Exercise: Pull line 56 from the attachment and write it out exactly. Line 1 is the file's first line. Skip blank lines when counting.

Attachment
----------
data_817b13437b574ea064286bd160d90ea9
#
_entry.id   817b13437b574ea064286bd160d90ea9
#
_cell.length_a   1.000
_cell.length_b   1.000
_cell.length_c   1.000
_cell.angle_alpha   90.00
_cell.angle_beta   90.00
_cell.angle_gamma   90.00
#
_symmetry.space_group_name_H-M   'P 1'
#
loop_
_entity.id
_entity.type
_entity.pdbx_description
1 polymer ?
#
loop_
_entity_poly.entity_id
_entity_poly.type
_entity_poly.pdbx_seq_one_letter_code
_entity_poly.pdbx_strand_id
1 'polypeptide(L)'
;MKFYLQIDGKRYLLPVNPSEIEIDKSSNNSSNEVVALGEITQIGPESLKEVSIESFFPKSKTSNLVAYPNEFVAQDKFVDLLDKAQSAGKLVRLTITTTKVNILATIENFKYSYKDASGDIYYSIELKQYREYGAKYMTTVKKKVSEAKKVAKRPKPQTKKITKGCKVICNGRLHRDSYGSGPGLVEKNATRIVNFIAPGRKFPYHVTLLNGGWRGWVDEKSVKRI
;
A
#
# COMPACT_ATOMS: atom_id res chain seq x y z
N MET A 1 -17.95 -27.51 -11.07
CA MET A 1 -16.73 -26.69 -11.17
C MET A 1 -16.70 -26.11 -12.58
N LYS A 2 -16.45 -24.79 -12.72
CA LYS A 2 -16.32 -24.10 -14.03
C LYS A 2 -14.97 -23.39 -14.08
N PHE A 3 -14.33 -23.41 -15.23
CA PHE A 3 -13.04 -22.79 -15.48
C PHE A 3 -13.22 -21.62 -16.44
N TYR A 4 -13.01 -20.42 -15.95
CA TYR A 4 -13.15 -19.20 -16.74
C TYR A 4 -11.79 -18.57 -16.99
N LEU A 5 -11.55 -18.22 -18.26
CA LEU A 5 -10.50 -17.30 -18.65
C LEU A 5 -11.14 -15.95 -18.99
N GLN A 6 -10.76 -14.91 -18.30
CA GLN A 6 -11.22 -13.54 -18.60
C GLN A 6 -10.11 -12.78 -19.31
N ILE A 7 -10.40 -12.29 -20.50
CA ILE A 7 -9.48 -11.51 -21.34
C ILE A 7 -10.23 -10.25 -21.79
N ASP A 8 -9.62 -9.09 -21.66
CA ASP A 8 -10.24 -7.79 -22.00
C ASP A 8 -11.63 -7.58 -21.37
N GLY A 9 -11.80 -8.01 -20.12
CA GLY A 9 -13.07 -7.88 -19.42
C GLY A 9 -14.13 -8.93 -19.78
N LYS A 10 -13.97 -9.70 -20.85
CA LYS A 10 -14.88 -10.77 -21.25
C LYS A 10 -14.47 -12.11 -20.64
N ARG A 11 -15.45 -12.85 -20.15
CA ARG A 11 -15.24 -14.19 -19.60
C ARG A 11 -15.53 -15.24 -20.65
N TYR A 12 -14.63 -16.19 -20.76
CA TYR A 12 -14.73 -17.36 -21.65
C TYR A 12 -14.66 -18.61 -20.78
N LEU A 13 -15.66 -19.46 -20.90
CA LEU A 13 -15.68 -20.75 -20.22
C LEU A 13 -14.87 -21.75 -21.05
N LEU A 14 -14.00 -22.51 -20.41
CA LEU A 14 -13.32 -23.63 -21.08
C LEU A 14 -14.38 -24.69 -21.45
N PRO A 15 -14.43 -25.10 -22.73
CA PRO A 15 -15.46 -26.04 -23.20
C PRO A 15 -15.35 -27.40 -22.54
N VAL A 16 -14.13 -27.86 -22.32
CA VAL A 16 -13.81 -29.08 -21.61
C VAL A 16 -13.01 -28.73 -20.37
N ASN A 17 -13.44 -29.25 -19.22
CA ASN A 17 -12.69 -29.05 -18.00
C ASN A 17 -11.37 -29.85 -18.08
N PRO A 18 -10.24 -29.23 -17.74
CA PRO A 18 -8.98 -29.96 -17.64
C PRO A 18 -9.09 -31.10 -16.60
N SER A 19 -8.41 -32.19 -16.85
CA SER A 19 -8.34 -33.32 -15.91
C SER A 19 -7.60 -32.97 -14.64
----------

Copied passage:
CA GLY A 9 -13.07 -7.88 -19.42